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Ruchi Gupta, Senior Lecturer and Birmingham Healthcare Technologies Fellow

As a child Ruchi loved to play with her electromagnetic set and always knew that she wanted to be a scientist but wasn't sure which pathway she would choose. Ruchi now makes a living as a scientist developing measurement methods and devices for timely and accurate diagnosis of diseases. Ruchi is excited by STEM as it enables her to test her ideas, which could potentially have significant positive impacts on society and on the economy.

Age: 36 years

Job title: Senior Lecturer and Birmingham Healthcare Technologies Fellow

Company employed by: University of Birmingham

When you were a child, what did you dream you’d be when you grew up?
I always wanted to become a scientist.

What is the biggest impact your work will or could have in the future?
I am working to develop measurement methods and devices for timely and accurate diagnosis of diseases, which is a first step towards offering right treatment at the right time.

What excites you most about STEM?
STEM excites me because I can test my ideas, which could potentially have significant positive impacts on society and on the economy.

What do you love about your job? What would you change?
I love being in my research lab to try out new ideas. As I am making my way up the academic ladder, I get to spend less and less time in the lab, which I would like to change.

What gives you the most job satisfaction?
I feel most satisfied after collecting sufficient data to prove/ disprove my research hypothesis.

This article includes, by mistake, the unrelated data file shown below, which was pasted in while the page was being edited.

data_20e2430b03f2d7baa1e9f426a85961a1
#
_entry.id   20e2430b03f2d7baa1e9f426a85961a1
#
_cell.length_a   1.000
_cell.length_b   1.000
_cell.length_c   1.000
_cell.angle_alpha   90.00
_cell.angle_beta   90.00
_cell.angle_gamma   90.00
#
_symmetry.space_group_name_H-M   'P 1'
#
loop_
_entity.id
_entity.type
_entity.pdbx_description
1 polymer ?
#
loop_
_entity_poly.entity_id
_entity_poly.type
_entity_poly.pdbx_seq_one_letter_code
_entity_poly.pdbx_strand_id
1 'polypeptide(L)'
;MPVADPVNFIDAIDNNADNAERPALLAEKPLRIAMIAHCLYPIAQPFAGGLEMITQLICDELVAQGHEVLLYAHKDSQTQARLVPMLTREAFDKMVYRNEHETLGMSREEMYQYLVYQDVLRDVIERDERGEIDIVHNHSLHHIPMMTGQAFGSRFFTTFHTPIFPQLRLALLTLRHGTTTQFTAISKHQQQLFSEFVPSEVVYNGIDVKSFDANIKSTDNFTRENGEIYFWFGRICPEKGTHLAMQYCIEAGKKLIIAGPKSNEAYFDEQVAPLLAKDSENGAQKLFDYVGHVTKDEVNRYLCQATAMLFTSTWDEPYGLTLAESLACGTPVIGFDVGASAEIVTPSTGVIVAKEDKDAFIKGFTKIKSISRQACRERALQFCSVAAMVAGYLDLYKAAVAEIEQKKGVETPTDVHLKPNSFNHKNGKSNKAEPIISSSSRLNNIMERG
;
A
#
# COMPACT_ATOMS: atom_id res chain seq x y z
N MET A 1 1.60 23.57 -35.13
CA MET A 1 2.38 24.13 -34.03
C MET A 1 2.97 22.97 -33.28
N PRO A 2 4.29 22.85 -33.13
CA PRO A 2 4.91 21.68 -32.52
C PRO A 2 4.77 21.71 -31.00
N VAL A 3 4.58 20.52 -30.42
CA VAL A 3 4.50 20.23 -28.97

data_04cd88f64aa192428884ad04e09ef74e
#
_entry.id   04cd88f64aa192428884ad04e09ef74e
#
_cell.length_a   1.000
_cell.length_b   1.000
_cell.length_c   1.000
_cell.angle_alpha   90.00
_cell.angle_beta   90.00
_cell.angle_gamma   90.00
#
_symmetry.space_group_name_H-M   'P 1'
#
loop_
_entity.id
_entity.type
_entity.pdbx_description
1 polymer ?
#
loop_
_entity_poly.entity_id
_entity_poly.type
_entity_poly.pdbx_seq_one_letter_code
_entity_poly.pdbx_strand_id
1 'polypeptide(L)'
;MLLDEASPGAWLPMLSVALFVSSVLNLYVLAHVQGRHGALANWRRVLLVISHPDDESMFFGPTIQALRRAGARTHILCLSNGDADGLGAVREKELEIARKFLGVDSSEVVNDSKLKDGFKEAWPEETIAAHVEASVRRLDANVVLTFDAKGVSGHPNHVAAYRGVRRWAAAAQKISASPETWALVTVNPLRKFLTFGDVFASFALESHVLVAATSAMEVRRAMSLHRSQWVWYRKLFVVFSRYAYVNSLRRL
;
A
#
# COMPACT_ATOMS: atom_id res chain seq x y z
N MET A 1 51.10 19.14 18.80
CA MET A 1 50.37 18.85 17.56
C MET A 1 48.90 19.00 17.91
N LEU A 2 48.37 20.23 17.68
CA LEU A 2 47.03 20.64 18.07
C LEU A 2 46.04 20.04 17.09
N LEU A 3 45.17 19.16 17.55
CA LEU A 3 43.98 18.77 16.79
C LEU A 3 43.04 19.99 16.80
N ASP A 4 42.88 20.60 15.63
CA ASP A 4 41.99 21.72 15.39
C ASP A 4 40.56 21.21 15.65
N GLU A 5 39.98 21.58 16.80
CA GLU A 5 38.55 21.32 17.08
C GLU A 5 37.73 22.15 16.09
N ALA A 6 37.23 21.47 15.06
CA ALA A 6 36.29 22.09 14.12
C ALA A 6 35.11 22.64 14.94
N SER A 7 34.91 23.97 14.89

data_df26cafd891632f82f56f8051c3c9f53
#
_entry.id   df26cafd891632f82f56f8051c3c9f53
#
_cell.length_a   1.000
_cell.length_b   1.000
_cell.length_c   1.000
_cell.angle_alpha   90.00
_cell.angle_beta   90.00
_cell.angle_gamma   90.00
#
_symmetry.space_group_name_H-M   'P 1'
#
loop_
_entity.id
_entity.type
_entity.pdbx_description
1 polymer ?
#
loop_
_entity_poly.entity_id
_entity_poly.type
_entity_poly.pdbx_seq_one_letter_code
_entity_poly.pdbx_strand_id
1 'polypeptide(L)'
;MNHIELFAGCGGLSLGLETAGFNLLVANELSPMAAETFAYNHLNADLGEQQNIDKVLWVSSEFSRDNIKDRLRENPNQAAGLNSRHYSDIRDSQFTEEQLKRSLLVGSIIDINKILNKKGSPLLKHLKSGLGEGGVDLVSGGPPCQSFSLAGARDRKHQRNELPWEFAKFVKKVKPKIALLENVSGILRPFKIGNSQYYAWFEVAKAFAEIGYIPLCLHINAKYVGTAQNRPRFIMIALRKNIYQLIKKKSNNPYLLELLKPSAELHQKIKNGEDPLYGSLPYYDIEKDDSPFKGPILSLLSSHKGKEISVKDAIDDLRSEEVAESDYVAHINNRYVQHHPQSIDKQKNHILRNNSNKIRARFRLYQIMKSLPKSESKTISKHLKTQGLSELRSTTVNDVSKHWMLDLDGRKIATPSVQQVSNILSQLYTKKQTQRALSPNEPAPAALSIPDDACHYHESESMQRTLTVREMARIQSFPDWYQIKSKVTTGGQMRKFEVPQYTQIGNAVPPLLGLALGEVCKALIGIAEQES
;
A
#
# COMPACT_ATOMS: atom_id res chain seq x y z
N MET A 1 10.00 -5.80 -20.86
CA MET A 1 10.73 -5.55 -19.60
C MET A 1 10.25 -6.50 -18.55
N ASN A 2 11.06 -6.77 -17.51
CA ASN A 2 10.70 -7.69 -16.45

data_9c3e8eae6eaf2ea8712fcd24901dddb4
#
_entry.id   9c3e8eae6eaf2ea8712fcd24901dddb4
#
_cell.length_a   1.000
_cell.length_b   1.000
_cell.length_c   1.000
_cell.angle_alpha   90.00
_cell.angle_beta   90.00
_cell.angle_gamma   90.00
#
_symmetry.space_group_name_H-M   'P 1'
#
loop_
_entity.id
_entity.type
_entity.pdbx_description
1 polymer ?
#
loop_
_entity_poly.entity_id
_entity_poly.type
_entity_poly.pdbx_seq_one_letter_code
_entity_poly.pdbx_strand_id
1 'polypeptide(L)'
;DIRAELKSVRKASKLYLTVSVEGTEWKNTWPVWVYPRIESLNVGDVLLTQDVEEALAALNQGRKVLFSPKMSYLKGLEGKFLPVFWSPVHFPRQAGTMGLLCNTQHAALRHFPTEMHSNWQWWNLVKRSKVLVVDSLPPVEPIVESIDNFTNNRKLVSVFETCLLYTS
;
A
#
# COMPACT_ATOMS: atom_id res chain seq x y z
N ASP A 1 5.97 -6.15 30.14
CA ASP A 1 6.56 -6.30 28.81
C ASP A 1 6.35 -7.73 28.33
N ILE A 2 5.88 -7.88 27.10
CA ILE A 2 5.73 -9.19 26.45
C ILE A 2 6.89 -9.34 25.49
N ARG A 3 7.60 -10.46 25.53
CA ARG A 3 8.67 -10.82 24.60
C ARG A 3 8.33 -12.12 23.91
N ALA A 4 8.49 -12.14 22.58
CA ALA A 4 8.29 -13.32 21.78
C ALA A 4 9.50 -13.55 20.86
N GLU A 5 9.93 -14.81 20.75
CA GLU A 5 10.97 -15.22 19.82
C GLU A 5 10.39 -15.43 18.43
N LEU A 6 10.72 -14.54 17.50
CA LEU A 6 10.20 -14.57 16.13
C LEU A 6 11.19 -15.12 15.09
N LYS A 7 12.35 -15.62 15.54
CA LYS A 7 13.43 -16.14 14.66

What does a typical day at work involve?
There is no such thing as a typical day for me. In terms of my research, I develop a research strategy, do experiments, write journal papers, secure funding, mentor my team, seek collaborations, manage finances and publicise. My role also involves teaching and administrative responsibilities.

What’s the most unexpected thing about your job?
Some people find it difficult to accept that the boundaries between classical disciplines of science and engineering are getting fuzzier.

Did you have any role models when you were younger? What inspired you to do the job you’re doing now?
Yes, my maths and physics teachers in school were my role models when I was younger. They encouraged me to find out the answers to my questions on how things work.

Any influential toys during childhood?
I loved playing with my electromagnetic set, which had batteries, magnets, iron filings, a fan, motor, light bulbs and a breadboard.

Your favourite subjects at school?
Maths, Physics, Chemistry and Art.

Qualifications (school/college/university):
A-levels equivalent to Maths, Physics and Chemistry, BEng in Electrical and Electronics Engineering, MASc in Engineering Physics and a PhD in Electrical and Electronics Engineering.

Your reason for choosing this career?
I chose this career because I like the challenge of solving problems and learning new skills/ concepts.

Tell me about your career path to date?
I completed a BEng from Nanyang Technological University (Singapore), MASc from McMaster University (Canada) and PhD from University of Manchester (UK). I was a lecturer in Analytical Science at the University of Hull (UK) between 2014 and 2016, and am now a Senior Lecturer at University of Birmingham.

If you could have any job what would it be? How does it differ from what you’re doing?
If I would not have been scientist, I would have liked to become a veterinarian because I like animals. I would not have been a very good veterinarian though because I get terribly upset when I see sick animals.

Your advice to a young person considering a career in STEM?
Don’t be afraid to tinker with things and try out your ideas.